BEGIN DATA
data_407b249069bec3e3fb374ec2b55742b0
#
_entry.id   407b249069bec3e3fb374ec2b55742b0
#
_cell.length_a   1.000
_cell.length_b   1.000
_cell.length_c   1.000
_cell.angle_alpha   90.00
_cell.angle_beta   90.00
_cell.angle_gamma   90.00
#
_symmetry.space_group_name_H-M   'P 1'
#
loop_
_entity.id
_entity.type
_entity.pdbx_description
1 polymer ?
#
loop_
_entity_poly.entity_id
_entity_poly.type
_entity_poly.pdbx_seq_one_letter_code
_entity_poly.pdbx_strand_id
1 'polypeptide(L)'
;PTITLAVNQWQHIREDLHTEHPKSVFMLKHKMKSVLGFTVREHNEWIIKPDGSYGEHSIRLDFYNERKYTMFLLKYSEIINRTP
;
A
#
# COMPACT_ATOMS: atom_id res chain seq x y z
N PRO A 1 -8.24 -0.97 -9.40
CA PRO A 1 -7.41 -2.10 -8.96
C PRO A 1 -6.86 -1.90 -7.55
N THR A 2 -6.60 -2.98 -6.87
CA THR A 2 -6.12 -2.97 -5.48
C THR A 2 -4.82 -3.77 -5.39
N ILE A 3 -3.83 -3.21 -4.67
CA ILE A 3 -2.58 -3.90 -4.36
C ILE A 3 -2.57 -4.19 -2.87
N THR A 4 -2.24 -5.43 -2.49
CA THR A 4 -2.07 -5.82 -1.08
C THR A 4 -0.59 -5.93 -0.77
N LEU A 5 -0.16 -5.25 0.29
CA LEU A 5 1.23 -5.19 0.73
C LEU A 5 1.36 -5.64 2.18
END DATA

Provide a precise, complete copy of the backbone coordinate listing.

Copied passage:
data_407b249069bec3e3fb374ec2b55742b0
#
_entry.id   407b249069bec3e3fb374ec2b55742b0
#
_cell.length_a   1.000
_cell.length_b   1.000
_cell.length_c   1.000
_cell.angle_alpha   90.00
_cell.angle_beta   90.00
_cell.angle_gamma   90.00
#
_symmetry.space_group_name_H-M   'P 1'
#
loop_
_entity.id
_entity.type
_entity.pdbx_description
1 polymer ?
#
loop_
_entity_poly.entity_id
_entity_poly.type
_entity_poly.pdbx_seq_one_letter_code
_entity_poly.pdbx_strand_id
1 'polypeptide(L)'
;PTITLAVNQWQHIREDLHTEHPKSVFMLKHKMKSVLGFTVREHNEWIIKPDGSYGEHSIRLDFYNERKYTMFLLKYSEIINRTP
;
A
#
# COMPACT_ATOMS: atom_id res chain seq x y z
N PRO A 1 -8.24 -0.97 -9.40
CA PRO A 1 -7.41 -2.10 -8.96
C PRO A 1 -6.86 -1.90 -7.55
N THR A 2 -6.60 -2.98 -6.87
CA THR A 2 -6.12 -2.97 -5.48
C THR A 2 -4.82 -3.77 -5.39
N ILE A 3 -3.83 -3.21 -4.67
CA ILE A 3 -2.58 -3.90 -4.36
C ILE A 3 -2.57 -4.19 -2.87
N THR A 4 -2.24 -5.43 -2.49
CA THR A 4 -2.07 -5.82 -1.08
C THR A 4 -0.59 -5.93 -0.77
N LEU A 5 -0.16 -5.25 0.29
CA LEU A 5 1.23 -5.19 0.73
C LEU A 5 1.36 -5.64 2.18